To further elaborate, with Vista, there is an owner for the file. And this owner can give read and / or write permission on a user by user basis. There is also a concept of groups, which can also be given access on a group by group basis. With this concept, it is possible for users (or users in groups), who are not owners, to have individual (or group) permissions for the file. This is different from unix, where a file belongs to a single user and group, and permissions are given out as such.

I haven't played much with this new feature, so you'll have to try it out, or wait til someone else explains it better to you.

Henry
 
Rob Spoor
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This behaviour is not new to Window Vista. It has been part of Windows 2000 and beyond, although sometimes it was hidden.

Any file or folder has an owner; this can be a user or a group. Users and groups can both be either local or part of domain. Furthermore, additional rights can be set up for each user or group specifically. For instance. user Rob can get read and modify rights whereas group Users gets only read rights. As Henry said, any user or group can get any rights.
 
sup rty
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thanks rob and henry...seems like my issue might not be solved using normal java coding....just to give a brief description of my application....i have a daemon process which basically takes input from the database and copies files from one location to another and when it does so , there is a folder created using java file.mkdir() function and when it is done it gives 755 permission by default. there is a requirement to make it 775, so that group also could write....according to both of you there mite not be a standard procedure to do so using java...i would probably try finding out some solution...meantime if anyone gets to know about it...kindly reply...thanks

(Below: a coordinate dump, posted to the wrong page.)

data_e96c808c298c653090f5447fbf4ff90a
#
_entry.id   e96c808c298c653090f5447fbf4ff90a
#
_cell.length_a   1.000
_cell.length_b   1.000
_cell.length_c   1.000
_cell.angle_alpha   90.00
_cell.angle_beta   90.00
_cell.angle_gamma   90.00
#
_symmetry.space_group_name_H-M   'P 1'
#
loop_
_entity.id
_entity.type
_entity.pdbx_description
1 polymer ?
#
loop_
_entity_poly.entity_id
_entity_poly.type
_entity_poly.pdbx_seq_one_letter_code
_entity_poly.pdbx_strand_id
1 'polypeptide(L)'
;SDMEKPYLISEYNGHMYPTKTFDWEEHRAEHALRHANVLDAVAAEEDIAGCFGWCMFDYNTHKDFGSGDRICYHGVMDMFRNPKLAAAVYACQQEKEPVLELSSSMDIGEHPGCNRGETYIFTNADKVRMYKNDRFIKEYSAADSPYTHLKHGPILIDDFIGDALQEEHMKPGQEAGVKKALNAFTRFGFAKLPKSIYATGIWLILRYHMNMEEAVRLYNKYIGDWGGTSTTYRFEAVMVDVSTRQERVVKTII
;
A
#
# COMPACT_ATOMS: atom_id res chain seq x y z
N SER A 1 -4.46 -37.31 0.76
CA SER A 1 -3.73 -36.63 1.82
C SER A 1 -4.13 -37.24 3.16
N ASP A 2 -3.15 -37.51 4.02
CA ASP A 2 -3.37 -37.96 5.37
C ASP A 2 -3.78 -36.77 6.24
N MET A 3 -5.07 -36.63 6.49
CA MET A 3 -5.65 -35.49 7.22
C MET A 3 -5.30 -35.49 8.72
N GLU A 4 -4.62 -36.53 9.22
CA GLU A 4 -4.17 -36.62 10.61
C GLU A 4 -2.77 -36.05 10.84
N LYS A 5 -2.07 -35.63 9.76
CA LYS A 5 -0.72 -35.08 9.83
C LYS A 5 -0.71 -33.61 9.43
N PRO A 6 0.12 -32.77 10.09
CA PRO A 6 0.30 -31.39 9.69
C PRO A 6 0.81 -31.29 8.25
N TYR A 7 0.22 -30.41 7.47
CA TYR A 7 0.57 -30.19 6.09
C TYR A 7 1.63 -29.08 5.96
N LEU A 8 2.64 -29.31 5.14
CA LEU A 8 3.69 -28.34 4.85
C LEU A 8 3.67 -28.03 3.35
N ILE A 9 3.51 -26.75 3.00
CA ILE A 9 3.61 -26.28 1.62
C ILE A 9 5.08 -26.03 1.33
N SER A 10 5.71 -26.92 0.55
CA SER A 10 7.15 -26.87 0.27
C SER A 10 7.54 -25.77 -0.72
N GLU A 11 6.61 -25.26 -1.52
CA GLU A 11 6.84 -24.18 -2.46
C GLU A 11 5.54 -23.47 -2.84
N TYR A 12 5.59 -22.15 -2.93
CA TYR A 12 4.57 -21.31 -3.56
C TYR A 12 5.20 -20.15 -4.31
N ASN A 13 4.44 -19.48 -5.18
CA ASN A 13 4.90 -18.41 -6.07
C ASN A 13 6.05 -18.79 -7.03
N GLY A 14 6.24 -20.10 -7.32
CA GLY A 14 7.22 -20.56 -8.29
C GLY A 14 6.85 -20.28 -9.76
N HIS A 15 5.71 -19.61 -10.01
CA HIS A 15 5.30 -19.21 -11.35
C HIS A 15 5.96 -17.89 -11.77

Henry Wong
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supratimC chakraborty wrote:seems like my issue might not be solved using normal java coding....just to give a brief description of my application....i have a daemon process which basically takes input from the database and copies files from one location to another and when it does so , there is a folder created using java file.mkdir() function and when it is done it gives 755 permission by default. there is a requirement to make it 775, so that group also could write....according to both of you there mite not be a standard procedure to do so using java.


I'm totally missing the point of the problem.... You have a system that creates a file with the wrong permissions in Unix. You want a solution that fixes it, but the solution that we suggested only works in Unix, where is the only place that you have a problem (or could have this problem). Hence, you are rejecting the solution, because the problem doesn't exist in Windows?

Henry
 
Henry Wong
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supratimC chakraborty wrote: and when it is done it gives 755 permission by default. there is a requirement to make it 775, so that group also could write.


And BTW, you can also easily fix this by setting the umask in your .profile for the user running the program. Or in the script that starts the java program, if you don't want to make it user-wide.

Henry
 
sup rty
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Hi henry,

so if i add umask 022 for my folder in the /etc/profile....it should created the folder with 775 permissions?